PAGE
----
The Sound of Silence
RECOLLECTIONS, REFLECTIONS - Dr. Jose R. Gullas (The Freeman) - September 22, 2019 - 12:00am

I don’tunderstand people who cannot stand even a moment of silence. After just few seconds of quiet, they’d become fidgety – then try to grab some sound: either they put on some music or they begin to talk nonsense, just to fill the ‘void’. But silence is not void; in fact, it can be a fertile ground for knowledge and for wisdom to grow.

And it’s often the unwelcome sound that makes friendships turn sour, relationships break, and tempers explode. Take, for instance, the ranting of a spouse. Perhaps we all should learn to hold our tongue, to be circumspect in sharing our thoughts and opinions.

During my short stint in politics, in the early 2000s, I had come face-to-face with the power of silence. One time, when I was campaigning for a seat in Congress, an elderly woman approached me. She seemed very familiar with the political career of my brother Eddie, whose congressional position I was intending to fill at the time. Eddie was on his third term as congressman, and was prohibited by law to run for a fourth continuous term; and it was he who asked me to run.

The woman mentioned the political savvy of my brother, and hinted that it might be very difficult for me to “fill in my brother’s shoes.” While she was narrating all this, I fell silent. I just knew that it was a learning opportunity for me – to know what had already been done in the past by my brother and to know what the pubic expected of me.  I did not say a word, except a word of gratitude when she was done. And we parted with good feelings towards each other.

The woman’s words prompted several ideas in my head. I began to think of certain projects to embark on, if I’d win. Her original intention for talking to me might have been to discourage me. But, instead, her words fired me up all the more.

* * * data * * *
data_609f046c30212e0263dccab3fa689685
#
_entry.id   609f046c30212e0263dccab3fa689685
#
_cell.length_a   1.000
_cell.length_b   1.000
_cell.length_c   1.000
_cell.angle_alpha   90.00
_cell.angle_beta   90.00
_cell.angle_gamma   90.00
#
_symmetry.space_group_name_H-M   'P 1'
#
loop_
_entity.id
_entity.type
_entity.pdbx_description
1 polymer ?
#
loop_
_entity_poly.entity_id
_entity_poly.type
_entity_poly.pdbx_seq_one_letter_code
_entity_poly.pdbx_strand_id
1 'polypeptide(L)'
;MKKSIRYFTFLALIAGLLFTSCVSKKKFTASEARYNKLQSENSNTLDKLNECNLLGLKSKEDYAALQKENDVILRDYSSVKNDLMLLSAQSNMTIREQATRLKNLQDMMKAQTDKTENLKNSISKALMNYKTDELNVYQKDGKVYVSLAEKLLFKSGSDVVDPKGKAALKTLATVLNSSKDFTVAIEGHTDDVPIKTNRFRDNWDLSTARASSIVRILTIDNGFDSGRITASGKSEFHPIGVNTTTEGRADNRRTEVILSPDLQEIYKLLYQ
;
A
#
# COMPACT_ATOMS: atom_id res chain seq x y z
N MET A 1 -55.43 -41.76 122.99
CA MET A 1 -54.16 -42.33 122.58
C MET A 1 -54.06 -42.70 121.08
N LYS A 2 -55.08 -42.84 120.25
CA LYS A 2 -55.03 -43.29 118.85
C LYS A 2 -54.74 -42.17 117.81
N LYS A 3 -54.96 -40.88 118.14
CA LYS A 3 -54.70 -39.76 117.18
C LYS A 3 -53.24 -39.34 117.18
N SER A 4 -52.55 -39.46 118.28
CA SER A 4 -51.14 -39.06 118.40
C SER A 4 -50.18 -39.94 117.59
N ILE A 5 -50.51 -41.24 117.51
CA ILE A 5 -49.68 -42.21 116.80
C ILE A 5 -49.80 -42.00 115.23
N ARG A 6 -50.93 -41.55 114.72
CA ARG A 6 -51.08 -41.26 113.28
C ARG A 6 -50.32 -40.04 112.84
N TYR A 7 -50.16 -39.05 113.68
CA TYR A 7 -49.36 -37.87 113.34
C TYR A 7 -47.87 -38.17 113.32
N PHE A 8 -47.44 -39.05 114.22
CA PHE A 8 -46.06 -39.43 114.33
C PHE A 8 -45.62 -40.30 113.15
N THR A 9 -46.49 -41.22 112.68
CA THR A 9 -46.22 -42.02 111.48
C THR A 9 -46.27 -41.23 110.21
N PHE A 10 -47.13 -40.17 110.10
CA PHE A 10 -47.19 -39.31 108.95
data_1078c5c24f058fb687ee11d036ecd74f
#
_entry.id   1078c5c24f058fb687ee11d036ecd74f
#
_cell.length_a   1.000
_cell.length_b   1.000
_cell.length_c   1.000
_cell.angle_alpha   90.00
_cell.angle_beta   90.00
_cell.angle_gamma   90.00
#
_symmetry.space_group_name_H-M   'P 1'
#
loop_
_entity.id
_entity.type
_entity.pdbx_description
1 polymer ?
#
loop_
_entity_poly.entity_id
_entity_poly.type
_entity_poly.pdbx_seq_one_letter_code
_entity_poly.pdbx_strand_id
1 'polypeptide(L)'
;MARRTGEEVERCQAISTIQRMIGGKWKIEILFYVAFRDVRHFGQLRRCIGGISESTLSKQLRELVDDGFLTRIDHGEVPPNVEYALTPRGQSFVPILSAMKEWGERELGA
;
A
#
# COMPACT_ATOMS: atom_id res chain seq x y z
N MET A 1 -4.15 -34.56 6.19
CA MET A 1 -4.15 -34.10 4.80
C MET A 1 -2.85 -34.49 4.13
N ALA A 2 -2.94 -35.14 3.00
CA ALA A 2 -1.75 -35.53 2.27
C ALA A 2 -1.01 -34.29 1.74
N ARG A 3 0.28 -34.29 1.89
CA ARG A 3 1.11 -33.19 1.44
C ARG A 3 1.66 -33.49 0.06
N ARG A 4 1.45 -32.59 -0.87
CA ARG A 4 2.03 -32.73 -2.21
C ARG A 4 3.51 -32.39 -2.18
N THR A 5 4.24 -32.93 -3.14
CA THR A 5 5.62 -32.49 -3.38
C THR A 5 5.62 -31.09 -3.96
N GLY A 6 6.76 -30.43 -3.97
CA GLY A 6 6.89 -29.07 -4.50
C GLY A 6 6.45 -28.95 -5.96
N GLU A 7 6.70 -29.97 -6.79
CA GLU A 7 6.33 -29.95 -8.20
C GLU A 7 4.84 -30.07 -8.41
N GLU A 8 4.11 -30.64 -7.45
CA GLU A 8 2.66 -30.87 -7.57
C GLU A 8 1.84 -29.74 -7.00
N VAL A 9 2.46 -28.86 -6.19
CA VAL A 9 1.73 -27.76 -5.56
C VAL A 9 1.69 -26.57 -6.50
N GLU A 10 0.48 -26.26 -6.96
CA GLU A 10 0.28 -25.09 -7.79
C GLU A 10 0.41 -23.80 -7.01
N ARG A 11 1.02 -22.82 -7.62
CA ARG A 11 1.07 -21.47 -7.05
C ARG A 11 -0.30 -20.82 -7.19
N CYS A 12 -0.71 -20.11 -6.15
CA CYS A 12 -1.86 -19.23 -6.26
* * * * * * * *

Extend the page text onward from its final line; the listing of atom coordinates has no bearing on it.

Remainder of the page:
At another time, still during my campaign for Congress, a decent-looking man came to me. Without even introducing himself, the man proceeded right on in preaching platitudes to me. Again, I fell silent; for how would I react to ideas that were as commonplace as the air everyone breathed?

But, truth to tell, there were things I learned from the man. His words gave me an idea of how things looked from the vantage point of the common citizen, who represented the majority of my constituents in the district. When he was done ‘preaching’ to me, I thanked him and he quickly walked away.

To my big surprise, as the man had disappeared other people stepped forward to tell me something. They told me not to mind what the man had said. The man was the village fool!

I am convinced that knowledge and wisdom could come to us from anywhere and from anyone. A teacher can wear many different faces. And good learning is as dependent on the eagerness of the student as on the skills of the teacher.

Everyone has their stories to tell – the rich and mighty, the poor and lowly, the educated and the dumb alike. But we need to listen well in order to truly hear. The poem “Desiderata” puts it best: “…Listen to others. Even the dull and ignorant, they too have their story.”

At times, though, we find ourselves around a person who tends to talk endlessly. The person makes us think that he does not really know what he is talking about. All his blabber appears to be simply an effort to hide his ignorance behind a wall of words.

I’ve had the experience, quite a lot of it, of people coming to me asking for support. They might have heard somewhere that I am always open to hear out people’s woes, to try to lessen others’ hardships if I can. Some of these people would talk on and on such that by the time they end I’d be already bored and my inclination to help would have diminished.

It is a rare talent indeed to know the moment when to speak and when to be silent. Sadly, as I have mentioned, most people do not realize the great value of silence. They miss the fact that amid the cacophony of the various sounds in this worldly life, silence can be the escape route into the sanctum of inner peace.    

The acquisition of knowledge and wisdom begins with silence. It is, therefore, a fundamental ability to have – to be able “to will” to stop the noise, both inside oneself and out in the world. It is so hard to hear anything amid the clatter.

The prophets and wise men of old sought isolation and quiet time. They sought silence in order to figure out the real picture of things. They needed silence in order to hear the truth of the universe.

I believe, based on personal experience, that a person needs to take a moment of silence – to be able to distance himself a bit from a pressing issue, to have an objective view of things. Silence also gives him the opportunity to refresh his ties with the divine, the anchor of his true self. For it is only in silence that one can possibly hear the whisper of God.

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